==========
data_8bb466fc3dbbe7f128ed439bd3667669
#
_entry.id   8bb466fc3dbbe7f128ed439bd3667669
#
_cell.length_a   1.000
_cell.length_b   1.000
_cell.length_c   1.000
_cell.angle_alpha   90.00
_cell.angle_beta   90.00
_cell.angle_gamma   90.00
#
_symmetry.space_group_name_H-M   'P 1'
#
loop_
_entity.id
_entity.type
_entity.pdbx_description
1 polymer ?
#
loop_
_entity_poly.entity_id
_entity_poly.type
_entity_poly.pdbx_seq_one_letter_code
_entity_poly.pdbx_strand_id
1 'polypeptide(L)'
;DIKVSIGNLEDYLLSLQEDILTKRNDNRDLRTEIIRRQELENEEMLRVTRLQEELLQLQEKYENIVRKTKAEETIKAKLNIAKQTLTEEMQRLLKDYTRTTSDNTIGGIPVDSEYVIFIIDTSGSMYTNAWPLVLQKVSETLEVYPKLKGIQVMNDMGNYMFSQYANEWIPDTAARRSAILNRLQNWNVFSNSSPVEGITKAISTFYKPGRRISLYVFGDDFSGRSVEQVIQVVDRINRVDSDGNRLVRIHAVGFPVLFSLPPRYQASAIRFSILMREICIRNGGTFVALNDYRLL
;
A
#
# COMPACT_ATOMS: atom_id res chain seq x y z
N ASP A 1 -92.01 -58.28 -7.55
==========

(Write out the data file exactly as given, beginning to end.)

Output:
data_8bb466fc3dbbe7f128ed439bd3667669
#
_entry.id   8bb466fc3dbbe7f128ed439bd3667669
#
_cell.length_a   1.000
_cell.length_b   1.000
_cell.length_c   1.000
_cell.angle_alpha   90.00
_cell.angle_beta   90.00
_cell.angle_gamma   90.00
#
_symmetry.space_group_name_H-M   'P 1'
#
loop_
_entity.id
_entity.type
_entity.pdbx_description
1 polymer ?
#
loop_
_entity_poly.entity_id
_entity_poly.type
_entity_poly.pdbx_seq_one_letter_code
_entity_poly.pdbx_strand_id
1 'polypeptide(L)'
;DIKVSIGNLEDYLLSLQEDILTKRNDNRDLRTEIIRRQELENEEMLRVTRLQEELLQLQEKYENIVRKTKAEETIKAKLNIAKQTLTEEMQRLLKDYTRTTSDNTIGGIPVDSEYVIFIIDTSGSMYTNAWPLVLQKVSETLEVYPKLKGIQVMNDMGNYMFSQYANEWIPDTAARRSAILNRLQNWNVFSNSSPVEGITKAISTFYKPGRRISLYVFGDDFSGRSVEQVIQVVDRINRVDSDGNRLVRIHAVGFPVLFSLPPRYQASAIRFSILMREICIRNGGTFVALNDYRLL
;
A
#
# COMPACT_ATOMS: atom_id res chain seq x y z
N ASP A 1 -92.01 -58.28 -7.55